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Opinion here.  Judge Erdmann wrote for the majority.  Judge Stucky concurred in the result.  Chief Judge Baker dissented.

On Tuesday, January 24, CAAF will hear oral argument in United States v. Barberi, No. 11-0462/AR, which presents the following issue:

Whether the general verdict of guilt rested on conduct that was constitutionally protected, in that at least one of the six images presented to the members was not child pornography.

The appellant was convicted by members, contrary to his pleas, of one specification of sodomy of a child who had attained the age of 12, but was under the age of 16, and one specification of possession of child pornography, in violation of Articles 125 and 134, UCMJ.

During trial the government admitted six photographs (of the appellant’s step-daughter, nude) taken by the appellant. The defense argued that none were child pornography, and specifically that two did not focus on genitalia and were not lewd and lascivious. The ACCA found that four of the six images (including the two identified by the defense at trial) were legally and factually insufficient as child pornography.

In his brief to CAAF, the appellant argues that “images not containing a lascivious exhibition are constitutionally protected speech. Where a general verdict of guilt rests in part on conduct that is constitutionally protected, the Due Process Clause of the [Fifth Amendment] requires the conviction to be set aside.” Appellant’s Br. at 9. In making this argument, the appellant distinguishes this case on the basis that some of the images (the non-pornographic) were constitutionally-protected speech. The appellant argues that the conviction requires “automatic reversal” because there is no way to determine whether the finding was based on protected or unprotected conduct.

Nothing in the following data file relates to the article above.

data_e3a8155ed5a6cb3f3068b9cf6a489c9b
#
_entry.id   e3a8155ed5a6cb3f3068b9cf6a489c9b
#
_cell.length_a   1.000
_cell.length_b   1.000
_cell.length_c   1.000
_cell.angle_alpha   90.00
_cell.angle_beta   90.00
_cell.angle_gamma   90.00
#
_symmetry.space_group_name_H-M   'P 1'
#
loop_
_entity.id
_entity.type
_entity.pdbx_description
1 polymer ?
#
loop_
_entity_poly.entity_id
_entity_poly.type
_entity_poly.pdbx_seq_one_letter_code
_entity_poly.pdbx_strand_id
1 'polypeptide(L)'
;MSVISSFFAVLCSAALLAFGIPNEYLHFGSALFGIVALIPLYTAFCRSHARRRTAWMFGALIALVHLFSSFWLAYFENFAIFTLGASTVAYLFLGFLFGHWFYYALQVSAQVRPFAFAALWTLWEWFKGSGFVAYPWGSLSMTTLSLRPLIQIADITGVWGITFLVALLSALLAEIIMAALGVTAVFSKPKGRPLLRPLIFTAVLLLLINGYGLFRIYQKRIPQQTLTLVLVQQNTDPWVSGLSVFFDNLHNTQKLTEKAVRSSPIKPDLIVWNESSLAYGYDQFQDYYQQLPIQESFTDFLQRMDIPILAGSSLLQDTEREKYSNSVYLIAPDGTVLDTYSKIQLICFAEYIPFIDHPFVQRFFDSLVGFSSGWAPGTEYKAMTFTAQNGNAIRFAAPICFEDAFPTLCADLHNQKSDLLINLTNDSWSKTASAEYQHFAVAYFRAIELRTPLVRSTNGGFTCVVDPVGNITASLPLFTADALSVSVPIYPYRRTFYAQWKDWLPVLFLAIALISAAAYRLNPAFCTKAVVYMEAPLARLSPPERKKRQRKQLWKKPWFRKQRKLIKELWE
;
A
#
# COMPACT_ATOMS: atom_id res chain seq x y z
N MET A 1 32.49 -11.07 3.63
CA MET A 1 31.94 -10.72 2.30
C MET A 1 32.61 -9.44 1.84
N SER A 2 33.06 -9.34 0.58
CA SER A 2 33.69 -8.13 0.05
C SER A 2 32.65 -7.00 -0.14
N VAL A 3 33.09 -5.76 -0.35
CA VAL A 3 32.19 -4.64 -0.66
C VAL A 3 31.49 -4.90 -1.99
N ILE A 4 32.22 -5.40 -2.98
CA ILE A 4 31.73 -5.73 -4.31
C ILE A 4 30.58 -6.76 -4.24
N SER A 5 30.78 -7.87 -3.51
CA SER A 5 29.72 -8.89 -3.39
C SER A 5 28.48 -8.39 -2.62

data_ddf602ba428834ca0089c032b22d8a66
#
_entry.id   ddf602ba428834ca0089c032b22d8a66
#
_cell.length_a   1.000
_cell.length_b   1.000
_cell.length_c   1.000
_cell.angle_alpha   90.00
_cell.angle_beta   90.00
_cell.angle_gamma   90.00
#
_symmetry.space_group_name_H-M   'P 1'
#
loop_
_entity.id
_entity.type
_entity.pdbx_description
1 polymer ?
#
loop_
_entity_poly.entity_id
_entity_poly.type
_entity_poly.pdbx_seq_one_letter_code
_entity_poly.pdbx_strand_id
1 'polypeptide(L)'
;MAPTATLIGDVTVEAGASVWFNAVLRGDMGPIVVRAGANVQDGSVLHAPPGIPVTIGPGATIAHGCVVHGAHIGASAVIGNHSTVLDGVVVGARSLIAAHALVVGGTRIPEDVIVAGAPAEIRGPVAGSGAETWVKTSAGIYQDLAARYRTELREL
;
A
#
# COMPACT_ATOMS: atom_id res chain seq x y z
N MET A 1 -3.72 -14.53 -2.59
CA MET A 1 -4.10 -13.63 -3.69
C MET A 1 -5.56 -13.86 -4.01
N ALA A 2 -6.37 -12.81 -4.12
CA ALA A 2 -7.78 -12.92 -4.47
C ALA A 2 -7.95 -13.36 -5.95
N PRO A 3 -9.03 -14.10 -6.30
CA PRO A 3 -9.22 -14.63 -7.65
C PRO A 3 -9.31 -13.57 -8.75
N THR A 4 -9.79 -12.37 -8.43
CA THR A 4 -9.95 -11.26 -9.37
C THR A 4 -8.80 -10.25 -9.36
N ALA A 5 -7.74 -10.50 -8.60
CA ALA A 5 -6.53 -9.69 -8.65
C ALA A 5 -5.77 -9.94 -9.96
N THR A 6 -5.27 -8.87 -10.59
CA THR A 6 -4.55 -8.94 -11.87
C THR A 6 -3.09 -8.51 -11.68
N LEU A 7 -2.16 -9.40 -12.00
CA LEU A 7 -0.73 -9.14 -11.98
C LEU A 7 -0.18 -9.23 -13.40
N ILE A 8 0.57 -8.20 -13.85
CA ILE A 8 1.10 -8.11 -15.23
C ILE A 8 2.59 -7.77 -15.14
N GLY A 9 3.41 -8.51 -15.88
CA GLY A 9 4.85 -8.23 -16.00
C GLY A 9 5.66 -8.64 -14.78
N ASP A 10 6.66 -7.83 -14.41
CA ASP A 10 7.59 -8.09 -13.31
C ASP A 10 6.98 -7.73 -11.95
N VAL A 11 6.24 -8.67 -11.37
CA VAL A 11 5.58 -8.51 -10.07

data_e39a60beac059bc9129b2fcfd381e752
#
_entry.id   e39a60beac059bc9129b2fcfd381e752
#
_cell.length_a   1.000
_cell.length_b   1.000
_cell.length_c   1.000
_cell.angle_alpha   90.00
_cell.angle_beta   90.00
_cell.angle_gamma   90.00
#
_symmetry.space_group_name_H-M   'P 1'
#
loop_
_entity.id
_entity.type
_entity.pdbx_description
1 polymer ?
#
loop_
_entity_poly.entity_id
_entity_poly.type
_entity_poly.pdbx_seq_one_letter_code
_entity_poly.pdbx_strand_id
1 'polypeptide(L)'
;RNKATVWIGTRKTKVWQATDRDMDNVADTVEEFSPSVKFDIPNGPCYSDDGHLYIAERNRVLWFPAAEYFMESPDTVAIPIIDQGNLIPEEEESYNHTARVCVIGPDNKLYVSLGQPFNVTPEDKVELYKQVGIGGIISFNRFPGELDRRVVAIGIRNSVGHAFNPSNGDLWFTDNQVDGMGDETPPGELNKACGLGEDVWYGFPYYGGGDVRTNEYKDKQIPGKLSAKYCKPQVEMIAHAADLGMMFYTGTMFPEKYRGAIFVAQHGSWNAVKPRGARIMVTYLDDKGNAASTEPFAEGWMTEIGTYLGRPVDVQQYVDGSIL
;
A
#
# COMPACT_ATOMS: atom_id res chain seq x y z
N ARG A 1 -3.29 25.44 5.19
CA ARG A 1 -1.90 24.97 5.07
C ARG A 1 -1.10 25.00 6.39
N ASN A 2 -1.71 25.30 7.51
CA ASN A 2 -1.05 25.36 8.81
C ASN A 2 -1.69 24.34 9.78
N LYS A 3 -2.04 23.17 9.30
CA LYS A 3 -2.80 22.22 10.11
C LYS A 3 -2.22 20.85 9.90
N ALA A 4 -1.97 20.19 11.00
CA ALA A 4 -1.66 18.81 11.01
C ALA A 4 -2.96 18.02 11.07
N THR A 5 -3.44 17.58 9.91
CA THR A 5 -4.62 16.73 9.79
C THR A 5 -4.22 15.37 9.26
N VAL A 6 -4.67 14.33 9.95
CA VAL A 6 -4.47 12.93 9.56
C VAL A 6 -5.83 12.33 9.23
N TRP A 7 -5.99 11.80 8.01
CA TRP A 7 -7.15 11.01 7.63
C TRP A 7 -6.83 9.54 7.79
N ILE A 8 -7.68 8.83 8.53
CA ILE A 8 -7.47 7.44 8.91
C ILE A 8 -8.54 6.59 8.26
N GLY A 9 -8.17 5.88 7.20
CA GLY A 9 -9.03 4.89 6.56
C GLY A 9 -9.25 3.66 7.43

The government parses this issue finely in its brief, arguing that while a conviction may not rest on a constitutionally-protected ground, this case involves multiple bases for the conviction, some of which are insufficient. The government distinguishes between a flaw in the proof (this case) and a flaw in the statute (the basis of the appellant’s argument), and argues that the court should assume the members found the appellant committed the act that the facts support. Because any of the images constituted child pornography, the government argues, the members could properly convict the appellant of the offense. The government also argues that if CAAF finds error, it should test for prejudice (and reject the appellant’s call for automatic reversal).

In a reply brief the appellant restates the constitutional basis for his argument, disagreeing with the government’s characterization of this issue as merely a flaw in the proof.

CAAF’s review will be de novo.

Case Links:
ACCA opinion
Appellant’s brief
Appellee’s (government) brief
Appellant’s reply brief
Blog Post: Argument preview

CAAF today granted review in a case filed by friend o’CAAFlog Bill Cassara:


United States v. Barberi, __ M.J. __, No. 11-0462/AR (C.A.A.F. Sept. 16, 2011).  ACCA’s unpublished decision in the case is available hereUnited States v. Barberi, No. ARMY 20080636 (A. Ct. Crim. App. Feb. 22, 2011) (per curiam).